Corporate influence on science is compromising its social and environmental benefits

Press Release, 12 October 2009
 

A new report reveals that the pressure for scientific research to deliver on short-term commercial aims is compromising its ability to yield social and environmental benefits.

The report ‘Science and the corporate agenda’ states that even tax-payer funded research is now less likely to work in the broader public interest. These findings are based on extensive evidence across five sectors: pharmaceuticals, oil and gas, military/defence, biotechnology and tobacco.

The report, from Scientists for Global Responsibility, documents how more than two decades of government policy has driven a corporate agenda into the heart of universities, undermining their openness and independence. It highlights damaging effects in individual research studies, in the agenda-setting process for R&D, and in the communication of science to the public. The effects include:
•    Research bias – Commercial funding frequently results in only those research findings favourable to the funder being reported. [3]
•    Distorted research agendas – Short-term economic goals often shape academic research priorities. Research with social and environmental goals is frequently marginalised. [4]
•    Covert funding of science communication – Interest groups, from climate sceptics to patient groups, have been funded to support an industry-friendly viewpoint.
•    Conflicts of interest – Academics are increasingly tied into commercial relationships that are not properly monitored.
•    Lack of openness – Commercial restrictions have become much more widespread and are impeding the free exchange of data.

The report makes a series of innovative recommendations, including:
•    Measures for improving the transparency of links between researchers, business, and lobby groups;
•    Ways to protect funding of blue-skies discovery and social and environmental research;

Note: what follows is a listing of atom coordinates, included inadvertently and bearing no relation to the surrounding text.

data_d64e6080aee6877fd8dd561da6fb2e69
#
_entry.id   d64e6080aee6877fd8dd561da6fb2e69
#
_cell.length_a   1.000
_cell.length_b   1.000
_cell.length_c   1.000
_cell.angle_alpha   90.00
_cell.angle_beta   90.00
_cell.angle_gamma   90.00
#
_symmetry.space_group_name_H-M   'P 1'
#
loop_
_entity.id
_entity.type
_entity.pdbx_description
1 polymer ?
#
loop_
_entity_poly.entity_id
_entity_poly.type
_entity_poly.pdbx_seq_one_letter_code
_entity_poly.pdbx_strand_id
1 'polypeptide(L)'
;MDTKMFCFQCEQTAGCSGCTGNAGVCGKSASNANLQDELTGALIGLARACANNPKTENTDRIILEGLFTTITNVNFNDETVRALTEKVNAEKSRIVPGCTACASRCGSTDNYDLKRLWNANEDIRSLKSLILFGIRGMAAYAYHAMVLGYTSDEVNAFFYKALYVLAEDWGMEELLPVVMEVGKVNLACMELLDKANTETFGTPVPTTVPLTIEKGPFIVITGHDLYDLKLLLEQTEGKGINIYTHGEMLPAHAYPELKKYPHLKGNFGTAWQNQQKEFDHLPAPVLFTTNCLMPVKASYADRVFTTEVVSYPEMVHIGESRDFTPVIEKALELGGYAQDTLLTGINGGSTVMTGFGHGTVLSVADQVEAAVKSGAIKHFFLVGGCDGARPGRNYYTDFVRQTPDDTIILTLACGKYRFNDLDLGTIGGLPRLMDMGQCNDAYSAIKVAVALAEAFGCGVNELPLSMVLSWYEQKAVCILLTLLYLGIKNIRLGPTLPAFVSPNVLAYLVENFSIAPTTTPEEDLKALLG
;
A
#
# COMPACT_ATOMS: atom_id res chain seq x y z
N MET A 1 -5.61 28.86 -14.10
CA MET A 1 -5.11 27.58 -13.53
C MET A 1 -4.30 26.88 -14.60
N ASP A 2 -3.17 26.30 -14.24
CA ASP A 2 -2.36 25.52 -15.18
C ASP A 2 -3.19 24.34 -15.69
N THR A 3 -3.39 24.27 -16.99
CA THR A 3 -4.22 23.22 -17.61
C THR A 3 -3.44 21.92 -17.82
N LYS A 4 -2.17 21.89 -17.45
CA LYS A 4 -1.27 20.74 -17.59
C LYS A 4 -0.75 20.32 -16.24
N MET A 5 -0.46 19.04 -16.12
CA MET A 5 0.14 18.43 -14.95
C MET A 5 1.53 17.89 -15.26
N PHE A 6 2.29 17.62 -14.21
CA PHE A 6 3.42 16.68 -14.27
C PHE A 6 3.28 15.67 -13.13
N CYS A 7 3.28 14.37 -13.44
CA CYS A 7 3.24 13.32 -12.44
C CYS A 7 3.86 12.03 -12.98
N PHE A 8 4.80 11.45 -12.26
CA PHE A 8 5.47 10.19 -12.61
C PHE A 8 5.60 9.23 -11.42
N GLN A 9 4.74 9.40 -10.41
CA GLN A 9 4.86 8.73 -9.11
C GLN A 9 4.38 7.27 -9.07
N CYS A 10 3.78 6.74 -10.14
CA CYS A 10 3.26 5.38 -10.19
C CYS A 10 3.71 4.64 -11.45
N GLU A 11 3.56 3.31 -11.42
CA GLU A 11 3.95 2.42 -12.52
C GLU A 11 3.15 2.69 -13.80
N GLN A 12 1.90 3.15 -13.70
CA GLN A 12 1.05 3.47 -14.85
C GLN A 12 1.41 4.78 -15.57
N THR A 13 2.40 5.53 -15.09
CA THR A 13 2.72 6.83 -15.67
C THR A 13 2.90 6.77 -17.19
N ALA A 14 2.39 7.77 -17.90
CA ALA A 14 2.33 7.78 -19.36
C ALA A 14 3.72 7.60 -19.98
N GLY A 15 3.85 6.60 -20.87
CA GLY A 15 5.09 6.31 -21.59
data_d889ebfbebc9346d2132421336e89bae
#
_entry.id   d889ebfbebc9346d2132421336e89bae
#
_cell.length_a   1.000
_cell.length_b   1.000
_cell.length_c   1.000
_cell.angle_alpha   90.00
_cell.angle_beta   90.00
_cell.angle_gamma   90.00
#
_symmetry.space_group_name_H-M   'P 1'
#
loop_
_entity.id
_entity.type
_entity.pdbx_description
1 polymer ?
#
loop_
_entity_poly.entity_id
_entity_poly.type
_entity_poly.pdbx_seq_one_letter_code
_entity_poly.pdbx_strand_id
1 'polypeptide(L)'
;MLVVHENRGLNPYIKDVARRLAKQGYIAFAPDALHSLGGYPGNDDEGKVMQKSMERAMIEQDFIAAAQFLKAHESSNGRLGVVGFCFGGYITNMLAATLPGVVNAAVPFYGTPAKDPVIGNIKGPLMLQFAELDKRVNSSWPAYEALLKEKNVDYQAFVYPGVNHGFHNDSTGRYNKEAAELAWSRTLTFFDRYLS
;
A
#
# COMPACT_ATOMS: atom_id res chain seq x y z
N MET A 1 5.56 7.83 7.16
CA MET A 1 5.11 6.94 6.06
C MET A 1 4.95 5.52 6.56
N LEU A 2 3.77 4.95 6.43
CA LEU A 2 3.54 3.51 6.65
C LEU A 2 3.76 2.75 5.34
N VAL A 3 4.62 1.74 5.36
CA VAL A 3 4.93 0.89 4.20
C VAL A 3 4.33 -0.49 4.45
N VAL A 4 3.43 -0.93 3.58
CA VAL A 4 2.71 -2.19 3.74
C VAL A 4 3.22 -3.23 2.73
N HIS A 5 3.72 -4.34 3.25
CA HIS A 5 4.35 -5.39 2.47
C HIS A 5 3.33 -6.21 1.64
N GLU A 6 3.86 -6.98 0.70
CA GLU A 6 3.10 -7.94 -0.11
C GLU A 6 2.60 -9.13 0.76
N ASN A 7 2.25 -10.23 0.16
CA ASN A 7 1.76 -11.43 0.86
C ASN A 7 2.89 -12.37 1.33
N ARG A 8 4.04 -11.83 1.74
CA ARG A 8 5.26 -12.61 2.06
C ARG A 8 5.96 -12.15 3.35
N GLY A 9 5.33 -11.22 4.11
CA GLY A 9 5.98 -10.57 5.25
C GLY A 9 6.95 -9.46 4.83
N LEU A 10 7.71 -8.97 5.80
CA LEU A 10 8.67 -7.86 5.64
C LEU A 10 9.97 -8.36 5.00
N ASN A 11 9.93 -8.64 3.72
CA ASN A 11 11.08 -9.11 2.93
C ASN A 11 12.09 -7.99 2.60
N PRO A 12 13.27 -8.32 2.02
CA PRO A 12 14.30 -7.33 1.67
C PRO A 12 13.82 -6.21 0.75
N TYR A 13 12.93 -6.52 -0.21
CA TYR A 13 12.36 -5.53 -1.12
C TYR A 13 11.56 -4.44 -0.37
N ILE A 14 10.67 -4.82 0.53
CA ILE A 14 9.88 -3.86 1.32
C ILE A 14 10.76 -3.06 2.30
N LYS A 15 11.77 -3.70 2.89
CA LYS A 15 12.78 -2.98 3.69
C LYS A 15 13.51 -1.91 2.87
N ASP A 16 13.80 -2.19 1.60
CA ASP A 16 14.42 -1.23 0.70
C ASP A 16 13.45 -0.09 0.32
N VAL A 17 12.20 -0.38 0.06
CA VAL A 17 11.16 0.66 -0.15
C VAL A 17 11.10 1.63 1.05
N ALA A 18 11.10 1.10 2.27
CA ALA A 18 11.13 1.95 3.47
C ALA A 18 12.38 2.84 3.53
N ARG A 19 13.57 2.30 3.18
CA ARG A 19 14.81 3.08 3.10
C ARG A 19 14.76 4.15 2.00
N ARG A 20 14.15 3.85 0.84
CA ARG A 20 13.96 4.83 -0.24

•    Proposals for reviewing the role of the university.

Dr Stuart Parkinson, co-author of the report, says “We have gathered extensive evidence of the damaging effects of the commercial influence on science and technology. Urgent action – by government and others – is needed to resolve these problems. Without this, efforts to tackle climate change, global insecurity and health inequalities will be undermined.”

Contact: Dr Stuart Parkinson (Tel: 07941 953640, e-mail: stuartp@sgr.org.uk)

Notes

1.    Scientists for Global Responsibility (SGR) is an independent UK-based organisation of ethically-concerned science, design and technology professionals. Founded in 1992, it has approximately 1000 members. For more details see: http://www.sgr.org.uk/
2.    The report is entitled ‘Science and the corporate agenda: the detrimental effects of commercial influence on science and technology’. It is 80 pages in length and includes over 300 references. It is written by Dr Chris Langley – author of the acclaimed SGR report ‘Soldiers in the Laboratory’ – and Dr Stuart Parkinson, Executive Director of SGR.
3.    One major academic study of the pharmaceutical sector found that commercial funding of research made the reporting of favourable results three times more likely than independently funded studies (p.26 of the report). 
4.    The report discusses examples in security, health, energy, and agriculture where the R&D which attracts the most resources is that which suits economic objectives rather broader social or environmental goals.
5.    Pdf copies of the report are available via the corporate science pages